To the Editor:
Planning & Zoning Chairman John Sini wrote in these pages that the public has a “gross misunderstanding” of what it can and cannot say in public hearings on Ox Ridge. He admonishes that P&Z “will not entertain comments that are outside the bounds of its limited zoning authority.” Rather than offer meaningful guidance in the letter, he generally directs inquiring minds to the town director.
Personally, I do not have strong feelings one way or the other on the specific matter at hand.
Having chaired the Environmental Protection Commission for 10 years, however, and being appreciative of longstanding Darien tradition, constitutional rights and good governance, I believe that if anyone is under a “gross misunderstanding,” it is Chairman Sini.
We on the EPC held hundreds of public hearings, including ones where emotions ran high and people lined up to speak. Other commissions long have the done the same. My fellow commissioners and I tried to treat every speaker with respect, courtesy and attention. Like other Boards, we sometimes sat until very late hours, so that everyone could be heard. If someone was off the mark, we let him/her make their point anyway and sometimes commented why the input may not be salient. Often that was all it took for others to decide they did not need to rise.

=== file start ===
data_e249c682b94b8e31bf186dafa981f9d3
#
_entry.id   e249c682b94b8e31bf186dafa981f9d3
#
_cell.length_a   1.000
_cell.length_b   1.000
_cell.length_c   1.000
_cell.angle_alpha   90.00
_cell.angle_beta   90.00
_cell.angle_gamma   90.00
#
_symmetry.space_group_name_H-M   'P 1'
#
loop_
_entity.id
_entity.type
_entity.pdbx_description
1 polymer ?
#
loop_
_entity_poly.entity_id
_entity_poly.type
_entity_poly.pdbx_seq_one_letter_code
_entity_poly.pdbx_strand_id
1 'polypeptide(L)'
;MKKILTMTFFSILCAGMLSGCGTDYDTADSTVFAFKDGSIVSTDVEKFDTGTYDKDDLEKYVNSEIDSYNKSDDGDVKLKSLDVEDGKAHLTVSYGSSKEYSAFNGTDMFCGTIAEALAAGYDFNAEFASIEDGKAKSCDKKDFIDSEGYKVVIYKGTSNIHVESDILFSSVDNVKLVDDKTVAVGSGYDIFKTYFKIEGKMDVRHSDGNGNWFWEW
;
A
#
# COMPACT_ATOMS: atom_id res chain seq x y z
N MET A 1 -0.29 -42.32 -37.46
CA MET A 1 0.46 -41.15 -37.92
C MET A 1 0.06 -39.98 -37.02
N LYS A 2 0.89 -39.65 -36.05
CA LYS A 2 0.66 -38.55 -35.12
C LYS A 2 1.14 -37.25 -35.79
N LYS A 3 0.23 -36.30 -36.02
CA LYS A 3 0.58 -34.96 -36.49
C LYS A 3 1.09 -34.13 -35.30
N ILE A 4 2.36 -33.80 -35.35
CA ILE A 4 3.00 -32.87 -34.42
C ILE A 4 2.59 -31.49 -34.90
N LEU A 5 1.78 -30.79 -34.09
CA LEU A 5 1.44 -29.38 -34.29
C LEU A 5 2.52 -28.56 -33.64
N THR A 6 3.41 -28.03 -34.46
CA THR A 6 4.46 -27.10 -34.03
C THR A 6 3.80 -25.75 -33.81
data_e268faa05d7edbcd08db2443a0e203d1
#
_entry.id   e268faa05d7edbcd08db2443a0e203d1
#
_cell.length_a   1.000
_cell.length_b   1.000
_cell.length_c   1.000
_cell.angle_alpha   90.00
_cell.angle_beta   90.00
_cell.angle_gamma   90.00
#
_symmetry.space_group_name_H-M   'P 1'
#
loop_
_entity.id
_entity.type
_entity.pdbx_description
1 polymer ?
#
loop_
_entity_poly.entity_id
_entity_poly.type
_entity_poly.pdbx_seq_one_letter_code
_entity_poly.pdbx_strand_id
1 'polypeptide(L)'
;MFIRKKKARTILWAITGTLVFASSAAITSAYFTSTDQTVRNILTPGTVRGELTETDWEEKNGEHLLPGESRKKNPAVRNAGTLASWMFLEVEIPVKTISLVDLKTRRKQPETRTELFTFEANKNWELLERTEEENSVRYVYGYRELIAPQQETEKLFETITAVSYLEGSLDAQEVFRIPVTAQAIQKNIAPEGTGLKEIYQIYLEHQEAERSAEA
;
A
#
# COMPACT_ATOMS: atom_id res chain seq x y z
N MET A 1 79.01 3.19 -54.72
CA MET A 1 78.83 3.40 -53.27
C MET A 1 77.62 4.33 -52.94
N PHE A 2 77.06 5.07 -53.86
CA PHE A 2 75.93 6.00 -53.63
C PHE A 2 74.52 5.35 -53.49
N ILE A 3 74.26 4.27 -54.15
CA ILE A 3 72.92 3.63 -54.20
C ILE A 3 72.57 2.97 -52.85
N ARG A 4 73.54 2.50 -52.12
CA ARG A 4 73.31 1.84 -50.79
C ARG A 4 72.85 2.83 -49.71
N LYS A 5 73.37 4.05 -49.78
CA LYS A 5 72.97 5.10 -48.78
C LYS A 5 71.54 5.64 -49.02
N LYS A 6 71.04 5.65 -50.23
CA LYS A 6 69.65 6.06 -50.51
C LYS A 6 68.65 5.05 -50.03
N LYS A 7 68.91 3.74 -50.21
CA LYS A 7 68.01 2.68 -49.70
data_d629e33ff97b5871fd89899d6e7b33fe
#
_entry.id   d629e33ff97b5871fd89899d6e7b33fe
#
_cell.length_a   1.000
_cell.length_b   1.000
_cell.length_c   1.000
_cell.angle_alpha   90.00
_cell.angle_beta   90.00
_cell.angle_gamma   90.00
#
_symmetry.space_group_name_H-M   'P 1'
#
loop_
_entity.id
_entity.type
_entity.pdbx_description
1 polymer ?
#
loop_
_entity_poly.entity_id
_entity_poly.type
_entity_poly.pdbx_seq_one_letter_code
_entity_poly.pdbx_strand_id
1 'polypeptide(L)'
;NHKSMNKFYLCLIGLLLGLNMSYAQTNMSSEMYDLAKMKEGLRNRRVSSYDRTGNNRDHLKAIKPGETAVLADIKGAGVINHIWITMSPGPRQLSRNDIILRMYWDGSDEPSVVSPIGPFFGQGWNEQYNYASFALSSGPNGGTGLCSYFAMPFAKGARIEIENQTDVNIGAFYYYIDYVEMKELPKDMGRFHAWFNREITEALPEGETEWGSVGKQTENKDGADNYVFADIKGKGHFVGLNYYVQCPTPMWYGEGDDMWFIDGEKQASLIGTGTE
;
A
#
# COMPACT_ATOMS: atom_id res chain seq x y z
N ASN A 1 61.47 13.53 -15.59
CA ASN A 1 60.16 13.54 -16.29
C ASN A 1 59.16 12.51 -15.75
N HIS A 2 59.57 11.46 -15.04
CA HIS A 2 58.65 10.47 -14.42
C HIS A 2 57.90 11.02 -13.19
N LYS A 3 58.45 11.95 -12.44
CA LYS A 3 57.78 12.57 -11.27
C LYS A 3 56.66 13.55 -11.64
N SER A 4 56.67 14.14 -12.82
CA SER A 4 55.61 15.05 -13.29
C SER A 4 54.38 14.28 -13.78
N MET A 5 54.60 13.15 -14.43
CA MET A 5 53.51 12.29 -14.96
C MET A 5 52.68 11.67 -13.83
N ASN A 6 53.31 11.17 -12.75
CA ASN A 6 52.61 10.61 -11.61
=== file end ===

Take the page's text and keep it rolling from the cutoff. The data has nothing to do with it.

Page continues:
It seems to me that conducting meetings in such manner — which we did not invent! — is the very job that Mr. Sini sought, and his fellow Commissioners elected him to do as Chairman, after the Town voted him in.
What’s more, I believe that under state and federal constitutions, citizens have free speech and assembly rights at public forums on topics of community interest. I believe those rights include: no prior restraints by our government.
Personally, I hope that all who wish to be heard, not be deterred, by what strikes me as a misguided rebuke by the chairman. In my view, our Town democracy insists on the active participation of our engaged citizenry.
Peter N. Hillman
The writer served on Darien’s Environmental Protection Commission for 11 years until June 2011 — 10 of those as chairman.